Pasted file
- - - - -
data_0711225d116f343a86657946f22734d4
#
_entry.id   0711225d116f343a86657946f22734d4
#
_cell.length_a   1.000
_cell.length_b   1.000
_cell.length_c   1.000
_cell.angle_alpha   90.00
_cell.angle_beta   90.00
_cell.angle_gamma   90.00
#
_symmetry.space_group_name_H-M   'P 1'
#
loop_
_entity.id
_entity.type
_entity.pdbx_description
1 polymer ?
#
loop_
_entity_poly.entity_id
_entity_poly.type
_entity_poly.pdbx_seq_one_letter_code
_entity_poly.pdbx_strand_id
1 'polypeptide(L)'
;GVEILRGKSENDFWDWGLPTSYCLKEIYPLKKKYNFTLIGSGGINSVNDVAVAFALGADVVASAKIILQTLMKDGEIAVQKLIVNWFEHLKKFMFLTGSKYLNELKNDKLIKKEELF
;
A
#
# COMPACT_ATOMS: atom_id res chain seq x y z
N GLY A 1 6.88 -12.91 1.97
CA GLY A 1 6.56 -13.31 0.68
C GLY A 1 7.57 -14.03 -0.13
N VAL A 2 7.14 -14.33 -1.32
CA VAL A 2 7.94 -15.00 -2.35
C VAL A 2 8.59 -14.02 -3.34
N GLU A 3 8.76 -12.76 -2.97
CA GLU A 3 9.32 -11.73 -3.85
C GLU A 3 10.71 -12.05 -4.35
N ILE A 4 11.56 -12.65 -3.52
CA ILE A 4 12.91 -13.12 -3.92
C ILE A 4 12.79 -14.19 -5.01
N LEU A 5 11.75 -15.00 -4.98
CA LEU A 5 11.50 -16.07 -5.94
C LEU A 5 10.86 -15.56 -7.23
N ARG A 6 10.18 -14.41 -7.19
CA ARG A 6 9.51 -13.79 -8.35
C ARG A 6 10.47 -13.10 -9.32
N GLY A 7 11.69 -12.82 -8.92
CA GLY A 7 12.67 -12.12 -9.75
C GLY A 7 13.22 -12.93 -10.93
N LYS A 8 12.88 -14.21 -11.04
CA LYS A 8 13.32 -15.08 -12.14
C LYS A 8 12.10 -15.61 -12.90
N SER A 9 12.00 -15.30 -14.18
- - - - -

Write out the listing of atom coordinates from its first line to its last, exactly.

data_0711225d116f343a86657946f22734d4
#
_entry.id   0711225d116f343a86657946f22734d4
#
_cell.length_a   1.000
_cell.length_b   1.000
_cell.length_c   1.000
_cell.angle_alpha   90.00
_cell.angle_beta   90.00
_cell.angle_gamma   90.00
#
_symmetry.space_group_name_H-M   'P 1'
#
loop_
_entity.id
_entity.type
_entity.pdbx_description
1 polymer ?
#
loop_
_entity_poly.entity_id
_entity_poly.type
_entity_poly.pdbx_seq_one_letter_code
_entity_poly.pdbx_strand_id
1 'polypeptide(L)'
;GVEILRGKSENDFWDWGLPTSYCLKEIYPLKKKYNFTLIGSGGINSVNDVAVAFALGADVVASAKIILQTLMKDGEIAVQKLIVNWFEHLKKFMFLTGSKYLNELKNDKLIKKEELF
;
A
#
# COMPACT_ATOMS: atom_id res chain seq x y z
N GLY A 1 6.88 -12.91 1.97
CA GLY A 1 6.56 -13.31 0.68
C GLY A 1 7.57 -14.03 -0.13
N VAL A 2 7.14 -14.33 -1.32
CA VAL A 2 7.94 -15.00 -2.35
C VAL A 2 8.59 -14.02 -3.34
N GLU A 3 8.76 -12.76 -2.97
CA GLU A 3 9.32 -11.73 -3.85
C GLU A 3 10.71 -12.05 -4.35
N ILE A 4 11.56 -12.65 -3.52
CA ILE A 4 12.91 -13.12 -3.92
C ILE A 4 12.79 -14.19 -5.01
N LEU A 5 11.75 -15.00 -4.98
CA LEU A 5 11.50 -16.07 -5.94
C LEU A 5 10.86 -15.56 -7.23
N ARG A 6 10.18 -14.41 -7.19
CA ARG A 6 9.51 -13.79 -8.35
C ARG A 6 10.47 -13.10 -9.32
N GLY A 7 11.69 -12.82 -8.92
CA GLY A 7 12.67 -12.12 -9.75
C GLY A 7 13.22 -12.93 -10.93
N LYS A 8 12.88 -14.21 -11.04
CA LYS A 8 13.32 -15.08 -12.14
C LYS A 8 12.10 -15.61 -12.90
N SER A 9 12.00 -15.30 -14.18